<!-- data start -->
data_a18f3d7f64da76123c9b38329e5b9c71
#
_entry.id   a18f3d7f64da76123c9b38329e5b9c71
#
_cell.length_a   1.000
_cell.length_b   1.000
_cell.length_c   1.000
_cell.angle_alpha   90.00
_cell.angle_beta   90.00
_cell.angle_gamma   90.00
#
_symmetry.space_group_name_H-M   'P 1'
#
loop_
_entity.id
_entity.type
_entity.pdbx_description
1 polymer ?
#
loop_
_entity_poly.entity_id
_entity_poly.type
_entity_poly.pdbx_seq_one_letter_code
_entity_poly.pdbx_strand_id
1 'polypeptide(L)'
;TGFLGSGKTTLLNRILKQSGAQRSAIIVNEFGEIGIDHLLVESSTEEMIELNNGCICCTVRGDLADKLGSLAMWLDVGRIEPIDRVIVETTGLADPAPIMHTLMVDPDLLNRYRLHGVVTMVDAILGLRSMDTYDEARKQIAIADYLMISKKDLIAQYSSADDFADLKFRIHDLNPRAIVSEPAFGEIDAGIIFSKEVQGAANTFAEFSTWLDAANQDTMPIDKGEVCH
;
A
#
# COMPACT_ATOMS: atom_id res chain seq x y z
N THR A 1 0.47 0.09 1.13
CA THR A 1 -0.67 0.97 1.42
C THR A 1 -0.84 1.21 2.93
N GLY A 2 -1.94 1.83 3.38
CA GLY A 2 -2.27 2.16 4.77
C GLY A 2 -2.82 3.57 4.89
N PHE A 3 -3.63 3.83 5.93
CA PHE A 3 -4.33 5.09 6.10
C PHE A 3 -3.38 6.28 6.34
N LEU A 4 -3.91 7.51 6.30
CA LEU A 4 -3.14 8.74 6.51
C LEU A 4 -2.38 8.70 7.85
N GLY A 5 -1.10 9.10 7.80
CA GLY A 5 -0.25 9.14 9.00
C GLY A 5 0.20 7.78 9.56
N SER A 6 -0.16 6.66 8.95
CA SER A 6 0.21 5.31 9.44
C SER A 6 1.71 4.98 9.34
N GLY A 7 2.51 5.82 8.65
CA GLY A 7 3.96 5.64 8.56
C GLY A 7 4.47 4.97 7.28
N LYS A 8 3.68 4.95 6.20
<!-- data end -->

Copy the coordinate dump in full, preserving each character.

data_a18f3d7f64da76123c9b38329e5b9c71
#
_entry.id   a18f3d7f64da76123c9b38329e5b9c71
#
_cell.length_a   1.000
_cell.length_b   1.000
_cell.length_c   1.000
_cell.angle_alpha   90.00
_cell.angle_beta   90.00
_cell.angle_gamma   90.00
#
_symmetry.space_group_name_H-M   'P 1'
#
loop_
_entity.id
_entity.type
_entity.pdbx_description
1 polymer ?
#
loop_
_entity_poly.entity_id
_entity_poly.type
_entity_poly.pdbx_seq_one_letter_code
_entity_poly.pdbx_strand_id
1 'polypeptide(L)'
;TGFLGSGKTTLLNRILKQSGAQRSAIIVNEFGEIGIDHLLVESSTEEMIELNNGCICCTVRGDLADKLGSLAMWLDVGRIEPIDRVIVETTGLADPAPIMHTLMVDPDLLNRYRLHGVVTMVDAILGLRSMDTYDEARKQIAIADYLMISKKDLIAQYSSADDFADLKFRIHDLNPRAIVSEPAFGEIDAGIIFSKEVQGAANTFAEFSTWLDAANQDTMPIDKGEVCH
;
A
#
# COMPACT_ATOMS: atom_id res chain seq x y z
N THR A 1 0.47 0.09 1.13
CA THR A 1 -0.67 0.97 1.42
C THR A 1 -0.84 1.21 2.93
N GLY A 2 -1.94 1.83 3.38
CA GLY A 2 -2.27 2.16 4.77
C GLY A 2 -2.82 3.57 4.89
N PHE A 3 -3.63 3.83 5.93
CA PHE A 3 -4.33 5.09 6.10
C PHE A 3 -3.38 6.28 6.34
N LEU A 4 -3.91 7.51 6.30
CA LEU A 4 -3.14 8.74 6.51
C LEU A 4 -2.38 8.70 7.85
N GLY A 5 -1.10 9.10 7.80
CA GLY A 5 -0.25 9.14 9.00
C GLY A 5 0.20 7.78 9.56
N SER A 6 -0.16 6.66 8.95
CA SER A 6 0.21 5.31 9.44
C SER A 6 1.71 4.98 9.34
N GLY A 7 2.51 5.82 8.65
CA GLY A 7 3.96 5.64 8.56
C GLY A 7 4.47 4.97 7.28
N LYS A 8 3.68 4.95 6.20